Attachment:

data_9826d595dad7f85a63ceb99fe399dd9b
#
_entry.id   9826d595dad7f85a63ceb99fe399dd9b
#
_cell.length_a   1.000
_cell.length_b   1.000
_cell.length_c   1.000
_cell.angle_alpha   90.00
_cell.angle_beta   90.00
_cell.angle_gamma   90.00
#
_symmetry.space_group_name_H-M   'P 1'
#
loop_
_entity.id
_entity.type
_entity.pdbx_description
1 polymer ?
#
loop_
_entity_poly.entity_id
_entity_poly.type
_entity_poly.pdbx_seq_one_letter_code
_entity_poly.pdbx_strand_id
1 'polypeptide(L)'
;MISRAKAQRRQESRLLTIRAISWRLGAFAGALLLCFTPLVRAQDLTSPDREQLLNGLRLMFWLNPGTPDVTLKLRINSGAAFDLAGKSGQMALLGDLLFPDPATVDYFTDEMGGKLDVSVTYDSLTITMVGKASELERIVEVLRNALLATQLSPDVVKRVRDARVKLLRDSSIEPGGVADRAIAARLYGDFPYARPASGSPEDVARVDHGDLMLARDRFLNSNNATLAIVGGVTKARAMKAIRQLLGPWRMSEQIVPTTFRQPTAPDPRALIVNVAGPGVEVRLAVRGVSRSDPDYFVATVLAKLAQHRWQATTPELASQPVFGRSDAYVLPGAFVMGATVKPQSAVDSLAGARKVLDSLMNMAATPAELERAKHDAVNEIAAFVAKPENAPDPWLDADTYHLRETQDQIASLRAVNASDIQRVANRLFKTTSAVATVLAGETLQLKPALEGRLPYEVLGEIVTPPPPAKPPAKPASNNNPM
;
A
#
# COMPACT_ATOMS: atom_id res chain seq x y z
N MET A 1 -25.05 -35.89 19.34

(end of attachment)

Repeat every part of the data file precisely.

data_9826d595dad7f85a63ceb99fe399dd9b
#
_entry.id   9826d595dad7f85a63ceb99fe399dd9b
#
_cell.length_a   1.000
_cell.length_b   1.000
_cell.length_c   1.000
_cell.angle_alpha   90.00
_cell.angle_beta   90.00
_cell.angle_gamma   90.00
#
_symmetry.space_group_name_H-M   'P 1'
#
loop_
_entity.id
_entity.type
_entity.pdbx_description
1 polymer ?
#
loop_
_entity_poly.entity_id
_entity_poly.type
_entity_poly.pdbx_seq_one_letter_code
_entity_poly.pdbx_strand_id
1 'polypeptide(L)'
;MISRAKAQRRQESRLLTIRAISWRLGAFAGALLLCFTPLVRAQDLTSPDREQLLNGLRLMFWLNPGTPDVTLKLRINSGAAFDLAGKSGQMALLGDLLFPDPATVDYFTDEMGGKLDVSVTYDSLTITMVGKASELERIVEVLRNALLATQLSPDVVKRVRDARVKLLRDSSIEPGGVADRAIAARLYGDFPYARPASGSPEDVARVDHGDLMLARDRFLNSNNATLAIVGGVTKARAMKAIRQLLGPWRMSEQIVPTTFRQPTAPDPRALIVNVAGPGVEVRLAVRGVSRSDPDYFVATVLAKLAQHRWQATTPELASQPVFGRSDAYVLPGAFVMGATVKPQSAVDSLAGARKVLDSLMNMAATPAELERAKHDAVNEIAAFVAKPENAPDPWLDADTYHLRETQDQIASLRAVNASDIQRVANRLFKTTSAVATVLAGETLQLKPALEGRLPYEVLGEIVTPPPPAKPPAKPASNNNPM
;
A
#
# COMPACT_ATOMS: atom_id res chain seq x y z
N MET A 1 -25.05 -35.89 19.34